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Home ▸ Catalog ▸ Judean & Biblical Coins ▸ Biblical Coins ▸ Saints on CoinsView Options:  |  |  |   

The Saints on Coins

Byzantine Empire, John V Palaeologus, 15 June 1341 - 16 February 1391 A.D.

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John V was made emperor three days short of his ninth birthday. Anna of Savoy was appointed regent for her son. After Anna was defeated in a civil war, John V was made junior emperor to his former advisor John VI Kantakouzenos and he married John VI's daughter. John VI ignored his young colleague and in time even replaced him with his own son Matthew. John V Palaeologus obtained Genoese help, overthrew his rivals, took sole rule and banished John Kantakouzenos to a monastery. John V converted to Catholicism in an attempt to obtain aid from the West against the Turks, but even this failed. Without allies, the Byzantine state was forced to become a vassal of the Ottoman Empire, permitted to exist only by the grace of the mighty Sultan.
BZ84652. Bronze stamenon, Lianta 887; Bendall PCPC 317; B-D LPC p. 238, 8; SBCV 2525 (assarion); DOC V -; Sommer -; Grierson -, aVF, full flan, edge cracks, excellent for the type, weight 0.956 g, maximum diameter 21.7 mm, die axis 180o, Thessalonica mint, 1365 - 1369 A.D.; obverse Saint Demetrius standing facing, nimbate, wearing tunic, breastplate, and sagion, inverted spear vertical in right hand, resting left hand on grounded shield at side, flanked on each side by a long cross with three bars, anepigraphic; reverse emperor standing facing, wearing crown with pendilia, stemma, divitision, collar-piece and loros, staff topped with a cross in circle in right hand, model of city in left hand, Manus Dei (the hand of God) above, star in lower right field; very rare; $300.00 (267.00)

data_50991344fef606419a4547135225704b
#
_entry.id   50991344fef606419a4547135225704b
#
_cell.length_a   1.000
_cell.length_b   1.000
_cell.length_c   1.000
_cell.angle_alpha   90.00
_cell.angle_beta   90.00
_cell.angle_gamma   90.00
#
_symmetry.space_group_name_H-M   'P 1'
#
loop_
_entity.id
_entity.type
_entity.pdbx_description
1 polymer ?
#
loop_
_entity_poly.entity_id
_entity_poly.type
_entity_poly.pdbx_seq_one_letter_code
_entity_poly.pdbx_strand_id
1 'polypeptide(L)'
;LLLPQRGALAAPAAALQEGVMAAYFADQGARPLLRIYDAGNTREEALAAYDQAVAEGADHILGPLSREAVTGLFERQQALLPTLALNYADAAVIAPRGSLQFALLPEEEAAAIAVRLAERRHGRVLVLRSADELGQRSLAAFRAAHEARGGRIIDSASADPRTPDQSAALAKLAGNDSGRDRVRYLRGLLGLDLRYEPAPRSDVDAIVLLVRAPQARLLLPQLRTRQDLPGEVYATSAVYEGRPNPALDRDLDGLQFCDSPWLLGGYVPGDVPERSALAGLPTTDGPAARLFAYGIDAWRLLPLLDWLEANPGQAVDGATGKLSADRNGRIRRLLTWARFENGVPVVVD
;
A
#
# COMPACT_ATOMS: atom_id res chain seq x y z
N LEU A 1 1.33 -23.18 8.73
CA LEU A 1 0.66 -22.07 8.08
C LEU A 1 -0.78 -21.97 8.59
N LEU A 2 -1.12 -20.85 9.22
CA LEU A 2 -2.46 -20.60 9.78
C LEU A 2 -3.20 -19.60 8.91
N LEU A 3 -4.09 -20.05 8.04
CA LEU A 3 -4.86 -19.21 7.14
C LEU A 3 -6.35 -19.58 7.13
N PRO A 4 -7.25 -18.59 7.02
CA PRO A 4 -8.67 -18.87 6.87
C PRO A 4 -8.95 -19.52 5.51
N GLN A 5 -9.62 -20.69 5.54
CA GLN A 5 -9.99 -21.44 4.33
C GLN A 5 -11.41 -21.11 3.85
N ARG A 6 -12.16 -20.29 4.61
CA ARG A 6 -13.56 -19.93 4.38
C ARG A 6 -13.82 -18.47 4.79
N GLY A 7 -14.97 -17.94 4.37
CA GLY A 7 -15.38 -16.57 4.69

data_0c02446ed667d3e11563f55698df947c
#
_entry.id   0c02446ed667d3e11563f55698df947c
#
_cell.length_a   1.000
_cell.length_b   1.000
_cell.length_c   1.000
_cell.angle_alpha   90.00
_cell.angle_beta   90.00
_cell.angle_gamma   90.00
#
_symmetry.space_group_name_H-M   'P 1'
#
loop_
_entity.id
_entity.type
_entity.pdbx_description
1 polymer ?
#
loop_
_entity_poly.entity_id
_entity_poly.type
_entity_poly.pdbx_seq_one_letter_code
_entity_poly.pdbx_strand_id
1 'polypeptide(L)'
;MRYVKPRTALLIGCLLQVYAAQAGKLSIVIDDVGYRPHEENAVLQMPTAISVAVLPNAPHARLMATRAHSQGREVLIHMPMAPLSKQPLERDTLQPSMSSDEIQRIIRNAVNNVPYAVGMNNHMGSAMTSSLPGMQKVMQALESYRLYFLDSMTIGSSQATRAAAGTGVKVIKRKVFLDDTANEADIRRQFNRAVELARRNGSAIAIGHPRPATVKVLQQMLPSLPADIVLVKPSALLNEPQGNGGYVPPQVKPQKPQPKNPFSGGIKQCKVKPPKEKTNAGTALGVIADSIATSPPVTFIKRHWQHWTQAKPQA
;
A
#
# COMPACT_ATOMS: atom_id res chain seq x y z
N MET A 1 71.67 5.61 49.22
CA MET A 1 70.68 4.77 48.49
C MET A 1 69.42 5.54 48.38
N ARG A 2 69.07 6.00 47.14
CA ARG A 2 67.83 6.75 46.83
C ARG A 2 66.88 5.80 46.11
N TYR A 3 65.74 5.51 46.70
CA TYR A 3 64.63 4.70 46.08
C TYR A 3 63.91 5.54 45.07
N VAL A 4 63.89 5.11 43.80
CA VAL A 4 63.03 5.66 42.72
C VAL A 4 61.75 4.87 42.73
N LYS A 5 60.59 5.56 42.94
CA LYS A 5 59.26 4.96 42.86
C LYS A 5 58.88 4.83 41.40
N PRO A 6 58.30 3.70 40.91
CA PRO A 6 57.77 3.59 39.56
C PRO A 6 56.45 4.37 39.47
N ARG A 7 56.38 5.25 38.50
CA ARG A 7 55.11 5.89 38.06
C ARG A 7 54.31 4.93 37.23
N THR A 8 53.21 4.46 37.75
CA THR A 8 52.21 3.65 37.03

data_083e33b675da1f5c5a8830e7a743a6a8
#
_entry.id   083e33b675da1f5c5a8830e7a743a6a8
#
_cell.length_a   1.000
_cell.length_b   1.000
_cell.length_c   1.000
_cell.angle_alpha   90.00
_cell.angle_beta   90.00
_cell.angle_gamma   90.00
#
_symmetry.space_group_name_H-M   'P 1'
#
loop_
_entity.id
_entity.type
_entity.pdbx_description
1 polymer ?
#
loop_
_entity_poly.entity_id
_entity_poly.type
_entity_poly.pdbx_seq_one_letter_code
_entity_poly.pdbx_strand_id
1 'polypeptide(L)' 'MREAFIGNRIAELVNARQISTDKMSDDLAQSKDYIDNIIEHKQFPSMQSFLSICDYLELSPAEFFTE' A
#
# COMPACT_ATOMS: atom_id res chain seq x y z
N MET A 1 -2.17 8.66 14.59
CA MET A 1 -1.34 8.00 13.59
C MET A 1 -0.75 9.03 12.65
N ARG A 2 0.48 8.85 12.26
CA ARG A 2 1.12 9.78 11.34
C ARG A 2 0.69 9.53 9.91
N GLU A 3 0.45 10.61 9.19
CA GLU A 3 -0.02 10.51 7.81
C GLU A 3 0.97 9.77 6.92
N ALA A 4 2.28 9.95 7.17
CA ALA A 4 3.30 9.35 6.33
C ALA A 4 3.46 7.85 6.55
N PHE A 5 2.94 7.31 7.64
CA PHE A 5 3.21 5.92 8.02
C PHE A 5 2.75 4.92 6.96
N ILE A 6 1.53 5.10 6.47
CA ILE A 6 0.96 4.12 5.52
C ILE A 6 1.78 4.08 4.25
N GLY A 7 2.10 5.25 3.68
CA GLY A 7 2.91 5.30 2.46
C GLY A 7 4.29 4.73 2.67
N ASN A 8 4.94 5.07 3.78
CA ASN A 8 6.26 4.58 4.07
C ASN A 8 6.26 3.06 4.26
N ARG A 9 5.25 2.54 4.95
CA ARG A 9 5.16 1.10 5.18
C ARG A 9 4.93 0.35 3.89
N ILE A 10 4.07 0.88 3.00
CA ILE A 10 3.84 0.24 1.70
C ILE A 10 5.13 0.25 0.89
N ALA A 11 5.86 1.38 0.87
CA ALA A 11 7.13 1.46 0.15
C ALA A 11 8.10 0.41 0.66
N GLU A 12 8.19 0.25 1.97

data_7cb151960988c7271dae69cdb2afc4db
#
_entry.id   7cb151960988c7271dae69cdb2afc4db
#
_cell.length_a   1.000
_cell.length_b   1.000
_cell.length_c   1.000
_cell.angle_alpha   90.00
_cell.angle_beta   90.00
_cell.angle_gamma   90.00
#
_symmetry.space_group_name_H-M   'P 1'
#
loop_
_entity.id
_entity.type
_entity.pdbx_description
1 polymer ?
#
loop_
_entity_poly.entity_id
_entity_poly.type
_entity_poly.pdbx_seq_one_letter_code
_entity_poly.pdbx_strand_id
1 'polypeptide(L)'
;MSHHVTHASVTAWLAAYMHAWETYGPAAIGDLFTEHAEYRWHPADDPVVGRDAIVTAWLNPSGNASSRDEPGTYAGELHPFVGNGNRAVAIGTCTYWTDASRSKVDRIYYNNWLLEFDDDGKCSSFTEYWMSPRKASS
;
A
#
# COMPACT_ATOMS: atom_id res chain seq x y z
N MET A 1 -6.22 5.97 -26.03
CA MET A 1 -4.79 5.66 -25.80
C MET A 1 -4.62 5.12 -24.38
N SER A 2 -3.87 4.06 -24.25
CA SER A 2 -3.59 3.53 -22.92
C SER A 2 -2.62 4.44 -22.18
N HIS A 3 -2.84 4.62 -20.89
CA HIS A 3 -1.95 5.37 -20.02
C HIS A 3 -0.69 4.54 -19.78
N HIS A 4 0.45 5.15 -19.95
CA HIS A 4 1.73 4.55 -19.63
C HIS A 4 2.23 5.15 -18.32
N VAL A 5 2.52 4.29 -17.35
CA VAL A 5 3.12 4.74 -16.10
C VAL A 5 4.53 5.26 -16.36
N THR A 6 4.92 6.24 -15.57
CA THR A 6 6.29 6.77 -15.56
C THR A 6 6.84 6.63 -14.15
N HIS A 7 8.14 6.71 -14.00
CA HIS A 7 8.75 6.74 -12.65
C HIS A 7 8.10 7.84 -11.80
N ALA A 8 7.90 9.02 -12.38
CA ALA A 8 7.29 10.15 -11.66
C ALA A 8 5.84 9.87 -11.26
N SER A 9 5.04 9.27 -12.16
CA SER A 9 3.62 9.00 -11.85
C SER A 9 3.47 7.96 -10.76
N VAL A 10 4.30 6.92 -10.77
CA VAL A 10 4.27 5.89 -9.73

St. Helena, Augusta, 8 November 324 - c. 330 A.D., Mother of Constantine the Great

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On 14 September 326 A.D., Helena, mother of Constantine I, discovered the so-called True Cross and the Holy Sepulcher (Jesus's tomb) in Jerusalem. On her pilgrimage, she paused on the Aegean island of Patros where she is said to found the church of Panagia Ekatontapiliani.
RL79454. Billon reduced centenionalis, Hunter V p. 281, 2 (also 1st officina); RIC VIII Trier 63; LRBC I 112; SRCV V 17493; Cohen VII 4, Choice EF, mint luster, nice portrait, slightly tight flan, areas of slightest porosity, weight 1.442 g, maximum diameter 16.4 mm, die axis 180o, 1st officina, Treveri (Trier, Germany) mint, 337 - 340 A.D.; obverse FL HELENA AVGVSTA, diademed and mantled bust right wearing necklace; reverse PAX PVBLICA, Pax standing left, olive branch pointed down in right hand, long scepter transverse in left hand, TRP in exergue; $100.00 (89.00)


St. Helena, Augusta, 8 November 324 - c. 330 A.D., Mother of Constantine the Great

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In 318, Emperor Constantine the Great renamed Drepana in Asia Minor, Helenopolis, after his mother Helena.
RL79456. Billon reduced centenionalis, RIC VIII Trier 63; LRBC I 112; SRCV V 17493; Voetter 7; Cohen VII 4; Hunter V p. 218, 2 var. (1st officina), EF, mint luster, tight flan, areas of slight porosity, weight 1.604 g, maximum diameter 15.0 mm, die axis 165o, 2nd officina, Treveri (Trier, Germany) mint, 337 - 340 A.D.; obverse FL IVL HE-LENA AVG, diademed and mantled bust right wearing necklace; reverse PAX PVBLICA, Pax standing left, olive branch pointed down in right hand, long scepter transverse in left hand, TRS in exergue; $95.00 (84.55)


St. Helena, Augusta, 8 November 324 - c. 330 A.D., Mother of Constantine the Great

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Helena gave birth to the future emperor Constantine I on 27 February of an uncertain year soon after 270 (probably around 272). At the time, she was in Naissus (Nis, Serbia). In order to obtain a wife more consonant with his rising status, Constantius divorced Helena some time before 289, when he married Theodora, Maximian's daughter under his command. (The narrative sources date the marriage to 293, but the Latin panegyric of 289 refers to the couple as already married). Helena and her son were dispatched to the court of Diocletian at Nicomedia, where Constantine grew to be a member of the inner circle. Helena never remarried and lived for a time in obscurity, though close to her only son, who had a deep regard and affection for her.